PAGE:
# Can longitude and latitude change?

I'm working on a GeoTargeting application. I'm curious if longitude and latitude of a point on the earth can change?

If you know the exact position of the statue of liberty how sure is it that longitude and latitude will stay the same.

Does it change according to the season, time in the year, or slowly over time

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i might be just a stupid german - but postal codes for which nation(s)...? –  gha.st Dec 16 '09 at 16:36
If you use C# they change sometimes, but not often (in Belgium, that is), but using Java the change is much more frequent. –  GvS Dec 16 '09 at 16:38
Ok I try it again. I fear to get an answer to your question you have to specify it a bit. –  Janusz Dec 16 '09 at 16:49
Asking one question, editing out a relevant part that people used in their answers, and then patronizing them in comments for not reading the question is pretty special. –  Tegeril Dec 16 '09 at 18:23
@unknown: I'm sure the original question mentions postal codes, (and has some strange tags). But you tell aric to "Read the question" if his answer mentions the postal codes. I'm pretty sure Aric tried to answered the question before YOU edited it. –  GvS Dec 17 '09 at 8:53

## 6 Answers

Wikipedia to the rescue:

The surface layer of the Earth, the lithosphere, is broken up into several tectonic plates. Each plate moves in a different direction, at speeds of about 50 to 100 mm per year. As a result, for example, the longitudinal difference between a point on the equator in Uganda (on the African Plate) and a point on the equator in Ecuador (on the South American Plate) is increasing by about 0.0014 arcseconds per year.

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It depends on the map projection variables you use. Currently WGS-84 is used mostly.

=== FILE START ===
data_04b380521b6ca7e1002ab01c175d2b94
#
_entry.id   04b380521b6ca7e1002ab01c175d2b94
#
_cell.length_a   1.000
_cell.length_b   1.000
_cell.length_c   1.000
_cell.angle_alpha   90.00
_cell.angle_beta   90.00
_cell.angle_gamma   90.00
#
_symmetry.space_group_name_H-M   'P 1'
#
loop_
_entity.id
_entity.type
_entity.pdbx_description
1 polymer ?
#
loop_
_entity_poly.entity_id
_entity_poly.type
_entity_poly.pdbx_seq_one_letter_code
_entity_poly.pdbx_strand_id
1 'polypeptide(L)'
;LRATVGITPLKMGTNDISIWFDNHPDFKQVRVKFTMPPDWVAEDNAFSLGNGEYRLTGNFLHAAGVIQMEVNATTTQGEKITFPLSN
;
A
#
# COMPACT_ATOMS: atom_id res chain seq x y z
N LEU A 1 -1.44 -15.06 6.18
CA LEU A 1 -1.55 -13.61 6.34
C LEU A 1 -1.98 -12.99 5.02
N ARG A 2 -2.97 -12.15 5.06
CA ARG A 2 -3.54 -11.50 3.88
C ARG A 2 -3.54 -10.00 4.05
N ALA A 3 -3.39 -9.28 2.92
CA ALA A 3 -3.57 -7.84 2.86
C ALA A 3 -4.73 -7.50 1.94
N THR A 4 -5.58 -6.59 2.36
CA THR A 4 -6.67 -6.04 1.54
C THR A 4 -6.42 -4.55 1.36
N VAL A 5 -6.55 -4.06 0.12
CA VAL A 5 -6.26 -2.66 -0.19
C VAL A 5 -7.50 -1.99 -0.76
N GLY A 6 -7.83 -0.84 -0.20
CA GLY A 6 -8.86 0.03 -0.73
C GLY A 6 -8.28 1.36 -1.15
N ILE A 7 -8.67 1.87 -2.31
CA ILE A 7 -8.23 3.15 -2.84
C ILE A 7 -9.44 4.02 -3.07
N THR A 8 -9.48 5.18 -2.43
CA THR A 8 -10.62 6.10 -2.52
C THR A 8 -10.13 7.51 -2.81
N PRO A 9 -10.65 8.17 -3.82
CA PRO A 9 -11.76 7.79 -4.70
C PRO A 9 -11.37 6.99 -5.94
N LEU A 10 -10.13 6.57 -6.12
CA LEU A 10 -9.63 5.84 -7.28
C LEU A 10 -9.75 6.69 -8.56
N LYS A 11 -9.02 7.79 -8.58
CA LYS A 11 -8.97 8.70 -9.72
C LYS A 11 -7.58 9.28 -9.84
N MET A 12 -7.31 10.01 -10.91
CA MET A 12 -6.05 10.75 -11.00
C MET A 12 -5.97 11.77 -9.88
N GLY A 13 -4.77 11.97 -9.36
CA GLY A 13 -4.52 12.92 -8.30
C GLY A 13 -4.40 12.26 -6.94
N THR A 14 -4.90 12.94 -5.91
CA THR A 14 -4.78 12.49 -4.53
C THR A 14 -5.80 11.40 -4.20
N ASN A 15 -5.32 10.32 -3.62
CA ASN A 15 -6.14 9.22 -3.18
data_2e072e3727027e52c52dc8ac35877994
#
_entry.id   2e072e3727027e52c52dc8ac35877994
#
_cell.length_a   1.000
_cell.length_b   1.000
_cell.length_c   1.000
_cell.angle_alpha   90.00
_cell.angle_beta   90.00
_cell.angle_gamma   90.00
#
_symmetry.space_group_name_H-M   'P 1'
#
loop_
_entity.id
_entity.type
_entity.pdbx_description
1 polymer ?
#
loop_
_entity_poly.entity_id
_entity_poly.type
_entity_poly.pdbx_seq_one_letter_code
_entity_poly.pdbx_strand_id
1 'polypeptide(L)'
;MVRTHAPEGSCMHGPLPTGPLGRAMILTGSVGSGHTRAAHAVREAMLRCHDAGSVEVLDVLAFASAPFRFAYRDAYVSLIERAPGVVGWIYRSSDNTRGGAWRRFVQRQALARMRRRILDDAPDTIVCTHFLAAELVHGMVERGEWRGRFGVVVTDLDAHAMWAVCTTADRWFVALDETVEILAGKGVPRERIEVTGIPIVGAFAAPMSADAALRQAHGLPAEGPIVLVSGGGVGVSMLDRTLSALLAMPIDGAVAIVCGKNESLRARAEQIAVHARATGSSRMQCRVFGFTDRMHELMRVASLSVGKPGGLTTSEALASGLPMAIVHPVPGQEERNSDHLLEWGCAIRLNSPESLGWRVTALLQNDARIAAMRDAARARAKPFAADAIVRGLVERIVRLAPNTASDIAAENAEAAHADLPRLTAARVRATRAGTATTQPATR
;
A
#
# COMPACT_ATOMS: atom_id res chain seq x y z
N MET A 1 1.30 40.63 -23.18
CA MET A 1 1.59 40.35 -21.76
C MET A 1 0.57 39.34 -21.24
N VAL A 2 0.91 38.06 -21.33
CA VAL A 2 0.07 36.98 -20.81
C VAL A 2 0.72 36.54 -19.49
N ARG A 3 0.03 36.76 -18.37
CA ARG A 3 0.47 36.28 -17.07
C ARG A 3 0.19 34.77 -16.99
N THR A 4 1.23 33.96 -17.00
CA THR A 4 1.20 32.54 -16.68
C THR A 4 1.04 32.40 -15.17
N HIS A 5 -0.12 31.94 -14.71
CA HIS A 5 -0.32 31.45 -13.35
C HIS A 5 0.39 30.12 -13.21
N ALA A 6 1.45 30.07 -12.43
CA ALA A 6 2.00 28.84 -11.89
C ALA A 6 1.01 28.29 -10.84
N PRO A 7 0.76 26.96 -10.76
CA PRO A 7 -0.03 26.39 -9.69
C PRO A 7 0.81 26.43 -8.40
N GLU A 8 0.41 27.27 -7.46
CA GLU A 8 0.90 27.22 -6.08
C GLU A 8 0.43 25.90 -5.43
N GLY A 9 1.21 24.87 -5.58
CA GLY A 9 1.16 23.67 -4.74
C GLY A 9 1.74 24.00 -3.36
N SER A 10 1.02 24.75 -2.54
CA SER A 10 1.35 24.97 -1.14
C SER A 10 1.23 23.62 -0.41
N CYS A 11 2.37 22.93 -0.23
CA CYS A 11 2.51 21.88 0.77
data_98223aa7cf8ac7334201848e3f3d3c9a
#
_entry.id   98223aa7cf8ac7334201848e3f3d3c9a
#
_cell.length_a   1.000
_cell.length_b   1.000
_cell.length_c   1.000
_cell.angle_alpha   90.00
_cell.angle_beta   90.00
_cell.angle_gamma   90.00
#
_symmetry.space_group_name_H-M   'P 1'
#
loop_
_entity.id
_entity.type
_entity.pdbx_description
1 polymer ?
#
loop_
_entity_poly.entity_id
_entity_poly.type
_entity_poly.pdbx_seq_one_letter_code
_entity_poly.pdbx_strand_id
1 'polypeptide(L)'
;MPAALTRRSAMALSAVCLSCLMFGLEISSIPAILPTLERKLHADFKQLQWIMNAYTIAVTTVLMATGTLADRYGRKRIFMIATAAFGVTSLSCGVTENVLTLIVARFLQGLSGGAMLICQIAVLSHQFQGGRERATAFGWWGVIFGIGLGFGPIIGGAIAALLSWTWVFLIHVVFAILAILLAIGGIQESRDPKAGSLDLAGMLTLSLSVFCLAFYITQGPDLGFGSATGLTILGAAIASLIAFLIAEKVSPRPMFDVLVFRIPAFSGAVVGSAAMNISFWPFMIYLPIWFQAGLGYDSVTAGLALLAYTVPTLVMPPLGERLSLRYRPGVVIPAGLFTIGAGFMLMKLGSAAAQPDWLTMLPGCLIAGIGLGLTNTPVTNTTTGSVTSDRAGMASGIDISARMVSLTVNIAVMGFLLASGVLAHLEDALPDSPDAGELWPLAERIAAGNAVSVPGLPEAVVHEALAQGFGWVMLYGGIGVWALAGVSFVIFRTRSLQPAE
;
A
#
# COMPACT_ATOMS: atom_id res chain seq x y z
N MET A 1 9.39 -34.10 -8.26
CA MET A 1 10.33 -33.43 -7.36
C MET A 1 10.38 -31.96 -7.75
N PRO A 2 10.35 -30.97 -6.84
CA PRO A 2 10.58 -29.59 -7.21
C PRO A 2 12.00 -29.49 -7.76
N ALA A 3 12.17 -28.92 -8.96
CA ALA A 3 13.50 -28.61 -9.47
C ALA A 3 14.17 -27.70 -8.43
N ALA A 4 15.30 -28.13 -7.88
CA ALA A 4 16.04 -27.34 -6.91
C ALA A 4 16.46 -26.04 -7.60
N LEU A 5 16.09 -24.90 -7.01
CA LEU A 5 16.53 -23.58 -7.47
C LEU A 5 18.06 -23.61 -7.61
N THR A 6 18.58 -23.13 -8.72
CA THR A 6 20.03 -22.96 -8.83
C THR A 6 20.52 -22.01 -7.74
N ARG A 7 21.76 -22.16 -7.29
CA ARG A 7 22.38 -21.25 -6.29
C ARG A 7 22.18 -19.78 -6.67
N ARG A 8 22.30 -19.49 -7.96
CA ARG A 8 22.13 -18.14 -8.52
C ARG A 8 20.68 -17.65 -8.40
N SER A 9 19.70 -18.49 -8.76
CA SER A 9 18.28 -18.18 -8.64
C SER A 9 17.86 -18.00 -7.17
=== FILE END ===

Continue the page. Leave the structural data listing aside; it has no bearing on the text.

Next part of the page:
The same point can have different coordinates depending on the variables. They do not differ a lot, I remember the difference between EUR-50 (or something like that) and WGS-84 was at most 50 meters or something.

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You're tangentially referring to geodetics, which is the science of modelling (representing) the shape of the earth. So while a physical location may not change, the datum (model) used by a geodetic coordinate system will change, fortunately this does not happen frequently.

In North America NAD83 is the mostly widely used datum, which replaced NAD27.

Did I mention that Geographic Information Systems (GIS) was my foray into software development?

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Yes. Zip codes get split all the time, and doing so would move the center of the zip code to a new location.

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What s longitude or latitude got to do with zip code ? Definition of longitude: the angular distance between a point on any meridian and the prime meridian at Greenwich. How this will change? I understand zip code changes but how this affects it s location relative to Greenwich? –  DarthVader Dec 16 '09 at 16:35
I m talking about longitude and latitude . not zip codes . –  DarthVader Dec 16 '09 at 16:39
"What s longitude or latitude got to do with zip code": Nothing. The question was about the lng/lat of a particular postal code, whether it can change or not. –  Mike Gleason jr Couturier Dec 16 '09 at 16:40
But I think the question has been edited.. it does not mention postal codes anymore.. –  Mike Gleason jr Couturier Dec 16 '09 at 16:45
Yes, the original question asked if the longitude / latitude of a postal code (In American English, a Zip Code) could ever change. –  Aric TenEyck Dec 16 '09 at 17:02

47.554 always equals 47.554

But if the shape of the earth changes or you are using different methods of calculations (there are plenty) or if the input data changes in precision or if if your compiler treats floating point differently..

you'll end up in different long/lat

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Here's an example of just such a change: nytimes

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Submitter has changed the original question to render this answer irrelevant. –  Tegeril Dec 16 '09 at 18:25